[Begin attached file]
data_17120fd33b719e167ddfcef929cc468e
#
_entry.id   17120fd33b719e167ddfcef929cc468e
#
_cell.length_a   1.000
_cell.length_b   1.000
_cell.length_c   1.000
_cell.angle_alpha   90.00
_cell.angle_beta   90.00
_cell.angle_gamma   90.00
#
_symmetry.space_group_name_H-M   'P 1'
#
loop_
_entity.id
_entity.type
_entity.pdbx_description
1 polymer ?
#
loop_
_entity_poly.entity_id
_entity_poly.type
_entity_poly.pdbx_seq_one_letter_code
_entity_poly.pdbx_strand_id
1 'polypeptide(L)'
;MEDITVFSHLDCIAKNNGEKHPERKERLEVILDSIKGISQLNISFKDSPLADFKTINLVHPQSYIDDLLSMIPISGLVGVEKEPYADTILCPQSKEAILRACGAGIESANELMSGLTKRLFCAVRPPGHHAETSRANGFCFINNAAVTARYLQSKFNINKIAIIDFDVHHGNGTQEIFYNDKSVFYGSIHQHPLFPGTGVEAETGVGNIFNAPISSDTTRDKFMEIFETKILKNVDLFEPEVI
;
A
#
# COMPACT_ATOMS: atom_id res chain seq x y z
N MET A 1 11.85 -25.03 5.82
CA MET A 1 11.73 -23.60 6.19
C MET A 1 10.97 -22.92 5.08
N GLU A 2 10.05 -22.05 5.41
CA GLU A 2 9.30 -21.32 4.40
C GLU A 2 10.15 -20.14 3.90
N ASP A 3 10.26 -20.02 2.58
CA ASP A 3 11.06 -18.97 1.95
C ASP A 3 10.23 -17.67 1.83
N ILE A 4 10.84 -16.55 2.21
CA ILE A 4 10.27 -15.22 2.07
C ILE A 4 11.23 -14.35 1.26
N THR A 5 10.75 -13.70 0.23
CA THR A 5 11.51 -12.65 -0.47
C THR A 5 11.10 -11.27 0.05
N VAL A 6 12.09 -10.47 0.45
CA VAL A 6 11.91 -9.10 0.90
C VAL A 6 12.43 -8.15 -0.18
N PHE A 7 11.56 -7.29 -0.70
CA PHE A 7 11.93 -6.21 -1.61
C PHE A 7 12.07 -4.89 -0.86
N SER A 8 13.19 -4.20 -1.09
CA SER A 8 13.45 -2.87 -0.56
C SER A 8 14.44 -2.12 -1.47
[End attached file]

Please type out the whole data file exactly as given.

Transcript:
data_17120fd33b719e167ddfcef929cc468e
#
_entry.id   17120fd33b719e167ddfcef929cc468e
#
_cell.length_a   1.000
_cell.length_b   1.000
_cell.length_c   1.000
_cell.angle_alpha   90.00
_cell.angle_beta   90.00
_cell.angle_gamma   90.00
#
_symmetry.space_group_name_H-M   'P 1'
#
loop_
_entity.id
_entity.type
_entity.pdbx_description
1 polymer ?
#
loop_
_entity_poly.entity_id
_entity_poly.type
_entity_poly.pdbx_seq_one_letter_code
_entity_poly.pdbx_strand_id
1 'polypeptide(L)'
;MEDITVFSHLDCIAKNNGEKHPERKERLEVILDSIKGISQLNISFKDSPLADFKTINLVHPQSYIDDLLSMIPISGLVGVEKEPYADTILCPQSKEAILRACGAGIESANELMSGLTKRLFCAVRPPGHHAETSRANGFCFINNAAVTARYLQSKFNINKIAIIDFDVHHGNGTQEIFYNDKSVFYGSIHQHPLFPGTGVEAETGVGNIFNAPISSDTTRDKFMEIFETKILKNVDLFEPEVI
;
A
#
# COMPACT_ATOMS: atom_id res chain seq x y z
N MET A 1 11.85 -25.03 5.82
CA MET A 1 11.73 -23.60 6.19
C MET A 1 10.97 -22.92 5.08
N GLU A 2 10.05 -22.05 5.41
CA GLU A 2 9.30 -21.32 4.40
C GLU A 2 10.15 -20.14 3.90
N ASP A 3 10.26 -20.02 2.58
CA ASP A 3 11.06 -18.97 1.95
C ASP A 3 10.23 -17.67 1.83
N ILE A 4 10.84 -16.55 2.21
CA ILE A 4 10.27 -15.22 2.07
C ILE A 4 11.23 -14.35 1.26
N THR A 5 10.75 -13.70 0.23
CA THR A 5 11.51 -12.65 -0.47
C THR A 5 11.10 -11.27 0.05
N VAL A 6 12.09 -10.47 0.45
CA VAL A 6 11.91 -9.10 0.90
C VAL A 6 12.43 -8.15 -0.18
N PHE A 7 11.56 -7.29 -0.70
CA PHE A 7 11.93 -6.21 -1.61
C PHE A 7 12.07 -4.89 -0.86
N SER A 8 13.19 -4.20 -1.09
CA SER A 8 13.45 -2.87 -0.56
C SER A 8 14.44 -2.12 -1.47